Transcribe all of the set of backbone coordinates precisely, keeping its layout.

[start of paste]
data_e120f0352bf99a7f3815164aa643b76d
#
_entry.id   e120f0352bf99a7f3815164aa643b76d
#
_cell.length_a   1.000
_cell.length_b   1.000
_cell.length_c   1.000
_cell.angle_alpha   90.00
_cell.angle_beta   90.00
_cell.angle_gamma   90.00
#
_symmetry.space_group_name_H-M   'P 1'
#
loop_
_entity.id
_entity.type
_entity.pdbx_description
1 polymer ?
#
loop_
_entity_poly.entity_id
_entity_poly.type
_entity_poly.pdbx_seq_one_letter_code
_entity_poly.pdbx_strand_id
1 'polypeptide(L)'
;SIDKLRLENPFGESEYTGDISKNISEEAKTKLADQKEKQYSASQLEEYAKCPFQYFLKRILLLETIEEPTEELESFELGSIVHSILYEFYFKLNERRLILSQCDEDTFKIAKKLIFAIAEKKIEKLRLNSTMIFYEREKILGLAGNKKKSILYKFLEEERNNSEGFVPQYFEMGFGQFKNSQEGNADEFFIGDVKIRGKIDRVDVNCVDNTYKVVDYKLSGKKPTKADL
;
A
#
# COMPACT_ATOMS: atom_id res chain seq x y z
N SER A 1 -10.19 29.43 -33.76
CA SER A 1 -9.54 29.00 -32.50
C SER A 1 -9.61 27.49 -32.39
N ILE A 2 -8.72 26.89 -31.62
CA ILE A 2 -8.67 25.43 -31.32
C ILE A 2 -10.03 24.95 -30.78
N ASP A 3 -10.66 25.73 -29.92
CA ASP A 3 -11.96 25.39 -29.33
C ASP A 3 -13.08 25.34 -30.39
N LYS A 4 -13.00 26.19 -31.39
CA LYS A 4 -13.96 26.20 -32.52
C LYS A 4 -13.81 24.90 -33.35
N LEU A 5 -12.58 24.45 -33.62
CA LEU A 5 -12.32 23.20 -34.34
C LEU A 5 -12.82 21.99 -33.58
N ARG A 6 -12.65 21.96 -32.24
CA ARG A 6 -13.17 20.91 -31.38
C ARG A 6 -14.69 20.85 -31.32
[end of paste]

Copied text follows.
data_e120f0352bf99a7f3815164aa643b76d
#
_entry.id   e120f0352bf99a7f3815164aa643b76d
#
_cell.length_a   1.000
_cell.length_b   1.000
_cell.length_c   1.000
_cell.angle_alpha   90.00
_cell.angle_beta   90.00
_cell.angle_gamma   90.00
#
_symmetry.space_group_name_H-M   'P 1'
#
loop_
_entity.id
_entity.type
_entity.pdbx_description
1 polymer ?
#
loop_
_entity_poly.entity_id
_entity_poly.type
_entity_poly.pdbx_seq_one_letter_code
_entity_poly.pdbx_strand_id
1 'polypeptide(L)'
;SIDKLRLENPFGESEYTGDISKNISEEAKTKLADQKEKQYSASQLEEYAKCPFQYFLKRILLLETIEEPTEELESFELGSIVHSILYEFYFKLNERRLILSQCDEDTFKIAKKLIFAIAEKKIEKLRLNSTMIFYEREKILGLAGNKKKSILYKFLEEERNNSEGFVPQYFEMGFGQFKNSQEGNADEFFIGDVKIRGKIDRVDVNCVDNTYKVVDYKLSGKKPTKADL
;
A
#
# COMPACT_ATOMS: atom_id res chain seq x y z
N SER A 1 -10.19 29.43 -33.76
CA SER A 1 -9.54 29.00 -32.50
C SER A 1 -9.61 27.49 -32.39
N ILE A 2 -8.72 26.89 -31.62
CA ILE A 2 -8.67 25.43 -31.32
C ILE A 2 -10.03 24.95 -30.78
N ASP A 3 -10.66 25.73 -29.92
CA ASP A 3 -11.96 25.39 -29.33
C ASP A 3 -13.08 25.34 -30.39
N LYS A 4 -13.00 26.19 -31.39
CA LYS A 4 -13.96 26.20 -32.52
C LYS A 4 -13.81 24.90 -33.35
N LEU A 5 -12.58 24.45 -33.62
CA LEU A 5 -12.32 23.20 -34.34
C LEU A 5 -12.82 21.99 -33.58
N ARG A 6 -12.65 21.96 -32.24
CA ARG A 6 -13.17 20.91 -31.38
C ARG A 6 -14.69 20.85 -31.32